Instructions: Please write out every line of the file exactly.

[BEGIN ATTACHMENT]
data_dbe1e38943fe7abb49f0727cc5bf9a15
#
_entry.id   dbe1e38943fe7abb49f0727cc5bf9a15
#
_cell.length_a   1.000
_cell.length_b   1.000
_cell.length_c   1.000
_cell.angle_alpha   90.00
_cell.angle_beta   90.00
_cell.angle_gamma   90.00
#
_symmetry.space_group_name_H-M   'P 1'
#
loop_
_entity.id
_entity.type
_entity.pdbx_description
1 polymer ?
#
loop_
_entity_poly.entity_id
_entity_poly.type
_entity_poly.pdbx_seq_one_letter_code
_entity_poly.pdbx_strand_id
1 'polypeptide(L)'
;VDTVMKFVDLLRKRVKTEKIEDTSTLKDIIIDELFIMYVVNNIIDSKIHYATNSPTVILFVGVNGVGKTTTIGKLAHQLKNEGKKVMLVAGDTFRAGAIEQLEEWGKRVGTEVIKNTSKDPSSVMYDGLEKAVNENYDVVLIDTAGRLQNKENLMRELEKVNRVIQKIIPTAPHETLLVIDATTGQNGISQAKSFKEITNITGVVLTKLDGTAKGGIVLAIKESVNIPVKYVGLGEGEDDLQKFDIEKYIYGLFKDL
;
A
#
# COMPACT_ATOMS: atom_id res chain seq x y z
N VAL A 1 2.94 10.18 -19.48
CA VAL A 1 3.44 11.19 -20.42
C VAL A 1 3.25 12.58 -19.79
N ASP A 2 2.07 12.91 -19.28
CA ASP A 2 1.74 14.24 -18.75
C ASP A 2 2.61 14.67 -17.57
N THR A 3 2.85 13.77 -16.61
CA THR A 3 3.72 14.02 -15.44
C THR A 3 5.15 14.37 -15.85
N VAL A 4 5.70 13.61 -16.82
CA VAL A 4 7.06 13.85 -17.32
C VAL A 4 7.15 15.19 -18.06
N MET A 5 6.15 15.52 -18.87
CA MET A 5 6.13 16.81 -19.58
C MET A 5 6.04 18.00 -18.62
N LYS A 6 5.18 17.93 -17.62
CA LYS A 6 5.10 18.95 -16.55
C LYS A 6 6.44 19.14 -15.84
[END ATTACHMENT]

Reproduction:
data_dbe1e38943fe7abb49f0727cc5bf9a15
#
_entry.id   dbe1e38943fe7abb49f0727cc5bf9a15
#
_cell.length_a   1.000
_cell.length_b   1.000
_cell.length_c   1.000
_cell.angle_alpha   90.00
_cell.angle_beta   90.00
_cell.angle_gamma   90.00
#
_symmetry.space_group_name_H-M   'P 1'
#
loop_
_entity.id
_entity.type
_entity.pdbx_description
1 polymer ?
#
loop_
_entity_poly.entity_id
_entity_poly.type
_entity_poly.pdbx_seq_one_letter_code
_entity_poly.pdbx_strand_id
1 'polypeptide(L)'
;VDTVMKFVDLLRKRVKTEKIEDTSTLKDIIIDELFIMYVVNNIIDSKIHYATNSPTVILFVGVNGVGKTTTIGKLAHQLKNEGKKVMLVAGDTFRAGAIEQLEEWGKRVGTEVIKNTSKDPSSVMYDGLEKAVNENYDVVLIDTAGRLQNKENLMRELEKVNRVIQKIIPTAPHETLLVIDATTGQNGISQAKSFKEITNITGVVLTKLDGTAKGGIVLAIKESVNIPVKYVGLGEGEDDLQKFDIEKYIYGLFKDL
;
A
#
# COMPACT_ATOMS: atom_id res chain seq x y z
N VAL A 1 2.94 10.18 -19.48
CA VAL A 1 3.44 11.19 -20.42
C VAL A 1 3.25 12.58 -19.79
N ASP A 2 2.07 12.91 -19.28
CA ASP A 2 1.74 14.24 -18.75
C ASP A 2 2.61 14.67 -17.57
N THR A 3 2.85 13.77 -16.61
CA THR A 3 3.72 14.02 -15.44
C THR A 3 5.15 14.37 -15.85
N VAL A 4 5.70 13.61 -16.82
CA VAL A 4 7.06 13.85 -17.32
C VAL A 4 7.15 15.19 -18.06
N MET A 5 6.15 15.52 -18.87
CA MET A 5 6.13 16.81 -19.58
C MET A 5 6.04 18.00 -18.62
N LYS A 6 5.18 17.93 -17.62
CA LYS A 6 5.10 18.95 -16.55
C LYS A 6 6.44 19.14 -15.84